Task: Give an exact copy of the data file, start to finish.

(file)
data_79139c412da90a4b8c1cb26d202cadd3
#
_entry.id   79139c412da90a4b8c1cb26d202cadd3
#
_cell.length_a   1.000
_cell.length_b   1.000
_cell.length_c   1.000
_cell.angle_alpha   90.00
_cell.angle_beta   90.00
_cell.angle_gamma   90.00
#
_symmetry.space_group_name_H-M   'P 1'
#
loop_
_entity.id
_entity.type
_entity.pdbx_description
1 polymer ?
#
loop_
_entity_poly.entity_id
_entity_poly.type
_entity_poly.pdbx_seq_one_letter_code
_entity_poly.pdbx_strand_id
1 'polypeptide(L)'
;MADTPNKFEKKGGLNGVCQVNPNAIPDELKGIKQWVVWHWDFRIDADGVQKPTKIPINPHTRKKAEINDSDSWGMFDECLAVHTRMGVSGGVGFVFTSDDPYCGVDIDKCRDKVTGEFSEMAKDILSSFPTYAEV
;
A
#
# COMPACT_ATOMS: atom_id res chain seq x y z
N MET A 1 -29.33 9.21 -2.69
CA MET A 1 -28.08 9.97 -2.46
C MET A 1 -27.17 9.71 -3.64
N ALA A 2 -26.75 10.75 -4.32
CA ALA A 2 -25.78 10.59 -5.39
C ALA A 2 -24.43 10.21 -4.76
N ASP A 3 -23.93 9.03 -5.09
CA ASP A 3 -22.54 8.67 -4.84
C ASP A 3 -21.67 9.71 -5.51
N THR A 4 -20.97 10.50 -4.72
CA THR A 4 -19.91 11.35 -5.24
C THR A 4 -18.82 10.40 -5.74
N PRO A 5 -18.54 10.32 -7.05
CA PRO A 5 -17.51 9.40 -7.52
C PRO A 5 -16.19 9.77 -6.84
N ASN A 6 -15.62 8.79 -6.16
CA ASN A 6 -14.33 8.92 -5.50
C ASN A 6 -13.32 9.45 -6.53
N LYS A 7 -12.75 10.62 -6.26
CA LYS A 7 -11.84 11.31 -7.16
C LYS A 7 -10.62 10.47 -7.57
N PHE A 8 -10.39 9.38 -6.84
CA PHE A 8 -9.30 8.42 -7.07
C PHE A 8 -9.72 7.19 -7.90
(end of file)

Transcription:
data_79139c412da90a4b8c1cb26d202cadd3
#
_entry.id   79139c412da90a4b8c1cb26d202cadd3
#
_cell.length_a   1.000
_cell.length_b   1.000
_cell.length_c   1.000
_cell.angle_alpha   90.00
_cell.angle_beta   90.00
_cell.angle_gamma   90.00
#
_symmetry.space_group_name_H-M   'P 1'
#
loop_
_entity.id
_entity.type
_entity.pdbx_description
1 polymer ?
#
loop_
_entity_poly.entity_id
_entity_poly.type
_entity_poly.pdbx_seq_one_letter_code
_entity_poly.pdbx_strand_id
1 'polypeptide(L)'
;MADTPNKFEKKGGLNGVCQVNPNAIPDELKGIKQWVVWHWDFRIDADGVQKPTKIPINPHTRKKAEINDSDSWGMFDECLAVHTRMGVSGGVGFVFTSDDPYCGVDIDKCRDKVTGEFSEMAKDILSSFPTYAEV
;
A
#
# COMPACT_ATOMS: atom_id res chain seq x y z
N MET A 1 -29.33 9.21 -2.69
CA MET A 1 -28.08 9.97 -2.46
C MET A 1 -27.17 9.71 -3.64
N ALA A 2 -26.75 10.75 -4.32
CA ALA A 2 -25.78 10.59 -5.39
C ALA A 2 -24.43 10.21 -4.76
N ASP A 3 -23.93 9.03 -5.09
CA ASP A 3 -22.54 8.67 -4.84
C ASP A 3 -21.67 9.71 -5.51
N THR A 4 -20.97 10.50 -4.72
CA THR A 4 -19.91 11.35 -5.24
C THR A 4 -18.82 10.40 -5.74
N PRO A 5 -18.54 10.32 -7.05
CA PRO A 5 -17.51 9.40 -7.52
C PRO A 5 -16.19 9.77 -6.84
N ASN A 6 -15.62 8.79 -6.16
CA ASN A 6 -14.33 8.92 -5.50
C ASN A 6 -13.32 9.45 -6.53
N LYS A 7 -12.75 10.62 -6.26
CA LYS A 7 -11.84 11.31 -7.16
C LYS A 7 -10.62 10.47 -7.57
N PHE A 8 -10.39 9.38 -6.84
CA PHE A 8 -9.30 8.42 -7.07
C PHE A 8 -9.72 7.19 -7.90